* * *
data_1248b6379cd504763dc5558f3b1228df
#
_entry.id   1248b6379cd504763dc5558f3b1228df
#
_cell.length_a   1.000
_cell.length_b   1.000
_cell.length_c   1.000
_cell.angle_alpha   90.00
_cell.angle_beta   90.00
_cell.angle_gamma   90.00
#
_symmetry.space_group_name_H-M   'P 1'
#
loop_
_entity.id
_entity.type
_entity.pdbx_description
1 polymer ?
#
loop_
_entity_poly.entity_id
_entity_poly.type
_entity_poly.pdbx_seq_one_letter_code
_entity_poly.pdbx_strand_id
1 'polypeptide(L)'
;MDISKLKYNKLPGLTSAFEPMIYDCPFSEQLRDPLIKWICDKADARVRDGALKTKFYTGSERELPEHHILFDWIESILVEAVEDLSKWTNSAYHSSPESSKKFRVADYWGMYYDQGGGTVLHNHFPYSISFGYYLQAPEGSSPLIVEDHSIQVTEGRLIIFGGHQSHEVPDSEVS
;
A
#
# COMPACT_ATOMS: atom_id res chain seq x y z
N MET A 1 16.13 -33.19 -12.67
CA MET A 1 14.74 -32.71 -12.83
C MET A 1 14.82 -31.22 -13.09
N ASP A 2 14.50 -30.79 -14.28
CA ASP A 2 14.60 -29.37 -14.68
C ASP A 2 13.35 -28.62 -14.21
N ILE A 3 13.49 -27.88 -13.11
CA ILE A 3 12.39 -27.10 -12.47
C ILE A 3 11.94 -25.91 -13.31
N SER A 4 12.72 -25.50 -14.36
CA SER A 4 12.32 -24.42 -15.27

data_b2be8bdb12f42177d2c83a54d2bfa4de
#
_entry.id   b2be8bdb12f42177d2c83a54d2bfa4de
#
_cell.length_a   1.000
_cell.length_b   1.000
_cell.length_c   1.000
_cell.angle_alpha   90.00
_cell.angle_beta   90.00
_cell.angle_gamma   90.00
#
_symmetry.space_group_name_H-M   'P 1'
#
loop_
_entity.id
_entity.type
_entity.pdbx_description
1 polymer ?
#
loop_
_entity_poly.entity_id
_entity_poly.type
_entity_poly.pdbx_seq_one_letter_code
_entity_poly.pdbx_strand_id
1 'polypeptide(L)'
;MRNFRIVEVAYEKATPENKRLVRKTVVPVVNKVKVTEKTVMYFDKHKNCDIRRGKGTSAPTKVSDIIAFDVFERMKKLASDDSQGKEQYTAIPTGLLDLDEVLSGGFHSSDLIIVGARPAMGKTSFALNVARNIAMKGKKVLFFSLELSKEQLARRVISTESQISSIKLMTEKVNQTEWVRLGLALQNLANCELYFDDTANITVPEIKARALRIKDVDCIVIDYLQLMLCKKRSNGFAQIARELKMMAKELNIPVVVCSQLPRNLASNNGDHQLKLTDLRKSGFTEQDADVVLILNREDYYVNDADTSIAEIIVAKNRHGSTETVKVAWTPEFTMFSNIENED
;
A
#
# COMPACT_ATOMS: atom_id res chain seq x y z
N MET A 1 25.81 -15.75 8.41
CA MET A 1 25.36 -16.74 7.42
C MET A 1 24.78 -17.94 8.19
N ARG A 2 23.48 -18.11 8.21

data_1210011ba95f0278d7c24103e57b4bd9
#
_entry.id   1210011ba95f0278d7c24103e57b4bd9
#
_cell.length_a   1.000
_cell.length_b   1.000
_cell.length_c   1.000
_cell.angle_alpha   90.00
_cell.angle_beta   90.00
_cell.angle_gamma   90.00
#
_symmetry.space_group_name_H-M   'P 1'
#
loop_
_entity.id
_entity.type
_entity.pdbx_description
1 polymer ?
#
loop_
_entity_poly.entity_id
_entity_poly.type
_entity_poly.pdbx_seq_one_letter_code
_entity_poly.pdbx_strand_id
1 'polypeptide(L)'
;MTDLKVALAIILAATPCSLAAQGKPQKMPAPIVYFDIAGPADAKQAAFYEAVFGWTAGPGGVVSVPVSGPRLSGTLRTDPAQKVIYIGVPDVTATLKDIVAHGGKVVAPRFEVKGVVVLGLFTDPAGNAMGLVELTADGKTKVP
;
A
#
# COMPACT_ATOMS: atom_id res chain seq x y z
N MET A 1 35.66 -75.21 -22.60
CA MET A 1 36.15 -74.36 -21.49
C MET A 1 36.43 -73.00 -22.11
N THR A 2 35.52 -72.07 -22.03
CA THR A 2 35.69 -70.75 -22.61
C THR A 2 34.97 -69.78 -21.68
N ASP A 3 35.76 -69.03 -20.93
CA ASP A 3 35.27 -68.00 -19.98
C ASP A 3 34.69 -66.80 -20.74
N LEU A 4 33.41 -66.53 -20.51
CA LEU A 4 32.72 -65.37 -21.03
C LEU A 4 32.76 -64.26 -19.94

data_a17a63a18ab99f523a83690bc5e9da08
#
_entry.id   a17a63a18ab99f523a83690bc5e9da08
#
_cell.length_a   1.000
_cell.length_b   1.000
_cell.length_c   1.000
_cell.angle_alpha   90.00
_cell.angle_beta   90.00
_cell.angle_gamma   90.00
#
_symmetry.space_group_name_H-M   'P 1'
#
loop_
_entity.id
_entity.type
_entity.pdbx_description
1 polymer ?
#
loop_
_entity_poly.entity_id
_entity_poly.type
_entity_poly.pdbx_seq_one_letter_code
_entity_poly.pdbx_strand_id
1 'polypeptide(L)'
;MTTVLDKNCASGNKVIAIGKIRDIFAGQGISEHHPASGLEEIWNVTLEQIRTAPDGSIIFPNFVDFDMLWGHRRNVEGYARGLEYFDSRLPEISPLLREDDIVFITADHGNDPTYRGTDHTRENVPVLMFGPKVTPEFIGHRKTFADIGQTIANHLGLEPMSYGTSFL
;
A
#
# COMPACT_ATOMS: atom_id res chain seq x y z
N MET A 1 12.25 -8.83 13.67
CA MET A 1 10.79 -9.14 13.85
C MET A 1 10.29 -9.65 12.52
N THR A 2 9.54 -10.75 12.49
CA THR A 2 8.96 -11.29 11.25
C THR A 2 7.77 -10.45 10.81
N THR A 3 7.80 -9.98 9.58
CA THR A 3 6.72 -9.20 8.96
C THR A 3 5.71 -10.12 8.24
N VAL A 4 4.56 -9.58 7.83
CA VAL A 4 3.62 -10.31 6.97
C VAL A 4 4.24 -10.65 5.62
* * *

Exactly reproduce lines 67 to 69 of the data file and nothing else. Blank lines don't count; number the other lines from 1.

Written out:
;MRNFRIVEVAYEKATPENKRLVRKTVVPVVNKVKVTEKTVMYFDKHKNCDIRRGKGTSAPTKVSDIIAFDVFERMKKLASDDSQGKEQYTAIPTGLLDLDEVLSGGFHSSDLIIVGARPAMGKTSFALNVARNIAMKGKKVLFFSLELSKEQLARRVISTESQISSIKLMTEKVNQTEWVRLGLALQNLANCELYFDDTANITVPEIKARALRIKDVDCIVIDYLQLMLCKKRSNGFAQIARELKMMAKELNIPVVVCSQLPRNLASNNGDHQLKLTDLRKSGFTEQDADVVLILNREDYYVNDADTSIAEIIVAKNRHGSTETVKVAWTPEFTMFSNIENED
;
A